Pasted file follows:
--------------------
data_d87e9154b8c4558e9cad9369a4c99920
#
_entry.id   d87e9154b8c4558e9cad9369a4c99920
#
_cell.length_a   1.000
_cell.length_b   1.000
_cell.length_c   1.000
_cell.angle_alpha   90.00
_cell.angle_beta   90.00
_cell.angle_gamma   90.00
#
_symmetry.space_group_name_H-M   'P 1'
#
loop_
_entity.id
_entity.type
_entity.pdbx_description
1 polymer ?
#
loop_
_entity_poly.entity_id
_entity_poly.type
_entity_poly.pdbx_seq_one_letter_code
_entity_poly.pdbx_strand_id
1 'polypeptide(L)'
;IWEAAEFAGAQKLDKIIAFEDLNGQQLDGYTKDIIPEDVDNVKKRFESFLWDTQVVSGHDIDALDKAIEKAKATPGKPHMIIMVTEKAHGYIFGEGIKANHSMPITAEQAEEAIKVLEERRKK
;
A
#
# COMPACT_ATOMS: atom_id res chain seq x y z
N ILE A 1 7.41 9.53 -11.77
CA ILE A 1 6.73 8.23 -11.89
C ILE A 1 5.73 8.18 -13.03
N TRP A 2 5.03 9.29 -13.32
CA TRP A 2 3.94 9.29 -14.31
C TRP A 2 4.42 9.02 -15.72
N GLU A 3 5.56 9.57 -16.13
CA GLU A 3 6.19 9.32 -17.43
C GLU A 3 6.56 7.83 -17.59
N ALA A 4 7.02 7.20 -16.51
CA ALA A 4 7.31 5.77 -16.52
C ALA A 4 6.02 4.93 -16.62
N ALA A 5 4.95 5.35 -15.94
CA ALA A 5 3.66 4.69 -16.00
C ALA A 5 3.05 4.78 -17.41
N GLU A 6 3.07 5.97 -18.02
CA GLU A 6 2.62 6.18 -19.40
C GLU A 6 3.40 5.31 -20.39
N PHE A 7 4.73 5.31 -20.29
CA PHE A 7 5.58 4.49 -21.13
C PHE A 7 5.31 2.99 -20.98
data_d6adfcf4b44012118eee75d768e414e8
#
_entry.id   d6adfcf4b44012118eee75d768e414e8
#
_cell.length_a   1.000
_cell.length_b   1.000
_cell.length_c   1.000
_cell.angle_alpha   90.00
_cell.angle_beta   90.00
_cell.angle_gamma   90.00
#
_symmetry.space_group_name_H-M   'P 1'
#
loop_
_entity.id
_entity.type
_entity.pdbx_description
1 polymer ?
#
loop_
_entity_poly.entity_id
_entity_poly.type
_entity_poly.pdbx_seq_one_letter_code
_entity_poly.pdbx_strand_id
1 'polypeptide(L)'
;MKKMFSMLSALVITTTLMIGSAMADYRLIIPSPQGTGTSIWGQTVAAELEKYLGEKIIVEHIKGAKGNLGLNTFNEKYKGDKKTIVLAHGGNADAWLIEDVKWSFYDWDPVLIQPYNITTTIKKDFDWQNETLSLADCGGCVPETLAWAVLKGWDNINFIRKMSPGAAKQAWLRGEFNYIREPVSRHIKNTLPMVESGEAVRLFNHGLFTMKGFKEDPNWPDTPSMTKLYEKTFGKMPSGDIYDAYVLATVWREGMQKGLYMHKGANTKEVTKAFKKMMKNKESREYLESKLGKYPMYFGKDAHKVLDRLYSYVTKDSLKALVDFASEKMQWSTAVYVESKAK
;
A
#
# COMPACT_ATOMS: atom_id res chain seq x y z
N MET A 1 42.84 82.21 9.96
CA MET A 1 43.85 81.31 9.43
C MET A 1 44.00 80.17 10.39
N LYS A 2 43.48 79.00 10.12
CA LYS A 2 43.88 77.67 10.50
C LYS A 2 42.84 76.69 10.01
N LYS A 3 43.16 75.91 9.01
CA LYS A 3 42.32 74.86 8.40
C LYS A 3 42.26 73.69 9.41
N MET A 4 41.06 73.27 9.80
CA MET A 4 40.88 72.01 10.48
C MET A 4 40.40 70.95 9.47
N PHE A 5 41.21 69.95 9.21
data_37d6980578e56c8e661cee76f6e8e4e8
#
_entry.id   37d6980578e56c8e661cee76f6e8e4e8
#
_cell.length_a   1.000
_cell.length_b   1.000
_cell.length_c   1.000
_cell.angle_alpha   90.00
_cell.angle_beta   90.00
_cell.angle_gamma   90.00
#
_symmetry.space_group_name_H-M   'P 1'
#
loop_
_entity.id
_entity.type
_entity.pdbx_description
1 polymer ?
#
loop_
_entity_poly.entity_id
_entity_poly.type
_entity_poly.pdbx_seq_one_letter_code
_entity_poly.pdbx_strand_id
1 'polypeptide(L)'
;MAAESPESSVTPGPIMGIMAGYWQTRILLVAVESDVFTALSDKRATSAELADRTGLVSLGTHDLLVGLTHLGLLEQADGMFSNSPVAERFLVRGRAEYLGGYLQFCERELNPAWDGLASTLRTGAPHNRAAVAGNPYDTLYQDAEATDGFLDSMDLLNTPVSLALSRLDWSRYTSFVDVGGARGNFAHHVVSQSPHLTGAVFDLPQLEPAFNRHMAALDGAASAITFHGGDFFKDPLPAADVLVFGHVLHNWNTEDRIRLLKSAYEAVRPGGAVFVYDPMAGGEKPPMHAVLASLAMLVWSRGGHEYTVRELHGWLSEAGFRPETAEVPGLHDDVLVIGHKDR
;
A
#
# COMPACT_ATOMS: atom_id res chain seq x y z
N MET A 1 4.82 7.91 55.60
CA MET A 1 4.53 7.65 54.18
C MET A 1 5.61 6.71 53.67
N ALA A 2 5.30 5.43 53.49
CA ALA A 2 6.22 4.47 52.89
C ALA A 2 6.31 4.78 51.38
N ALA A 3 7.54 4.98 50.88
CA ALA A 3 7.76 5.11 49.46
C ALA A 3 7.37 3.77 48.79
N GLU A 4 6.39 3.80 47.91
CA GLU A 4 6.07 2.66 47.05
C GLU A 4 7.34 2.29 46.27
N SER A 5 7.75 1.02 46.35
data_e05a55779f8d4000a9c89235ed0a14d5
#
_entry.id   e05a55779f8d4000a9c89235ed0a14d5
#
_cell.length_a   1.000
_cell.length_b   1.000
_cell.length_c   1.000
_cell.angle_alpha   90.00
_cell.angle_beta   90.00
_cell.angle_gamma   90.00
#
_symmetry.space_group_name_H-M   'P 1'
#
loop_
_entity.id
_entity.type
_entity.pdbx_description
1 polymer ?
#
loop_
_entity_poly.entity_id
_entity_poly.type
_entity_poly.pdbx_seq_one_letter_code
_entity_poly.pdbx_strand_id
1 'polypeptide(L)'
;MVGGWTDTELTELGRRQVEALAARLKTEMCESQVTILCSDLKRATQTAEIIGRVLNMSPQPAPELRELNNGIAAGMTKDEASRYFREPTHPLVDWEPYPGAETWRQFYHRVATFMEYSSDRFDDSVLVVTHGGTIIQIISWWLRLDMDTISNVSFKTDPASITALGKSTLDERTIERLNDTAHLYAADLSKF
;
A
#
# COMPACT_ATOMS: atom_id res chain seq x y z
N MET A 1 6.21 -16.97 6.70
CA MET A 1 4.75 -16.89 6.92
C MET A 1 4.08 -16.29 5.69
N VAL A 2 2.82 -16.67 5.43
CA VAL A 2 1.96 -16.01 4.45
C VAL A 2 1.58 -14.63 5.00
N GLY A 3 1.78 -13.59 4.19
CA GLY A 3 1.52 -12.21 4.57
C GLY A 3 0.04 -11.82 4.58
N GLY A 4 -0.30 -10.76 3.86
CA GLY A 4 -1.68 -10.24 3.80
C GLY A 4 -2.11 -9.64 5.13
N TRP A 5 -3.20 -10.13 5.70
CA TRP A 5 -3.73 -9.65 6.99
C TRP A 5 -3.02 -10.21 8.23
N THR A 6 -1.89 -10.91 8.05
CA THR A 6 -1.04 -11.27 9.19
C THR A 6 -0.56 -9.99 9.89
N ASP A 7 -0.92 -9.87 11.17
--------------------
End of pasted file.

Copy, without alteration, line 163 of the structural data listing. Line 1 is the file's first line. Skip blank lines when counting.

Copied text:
;MVGGWTDTELTELGRRQVEALAARLKTEMCESQVTILCSDLKRATQTAEIIGRVLNMSPQPAPELRELNNGIAAGMTKDEASRYFREPTHPLVDWEPYPGAETWRQFYHRVATFMEYSSDRFDDSVLVVTHGGTIIQIISWWLRLDMDTISNVSFKTDPASITALGKSTLDERTIERLNDTAHLYAADLSKF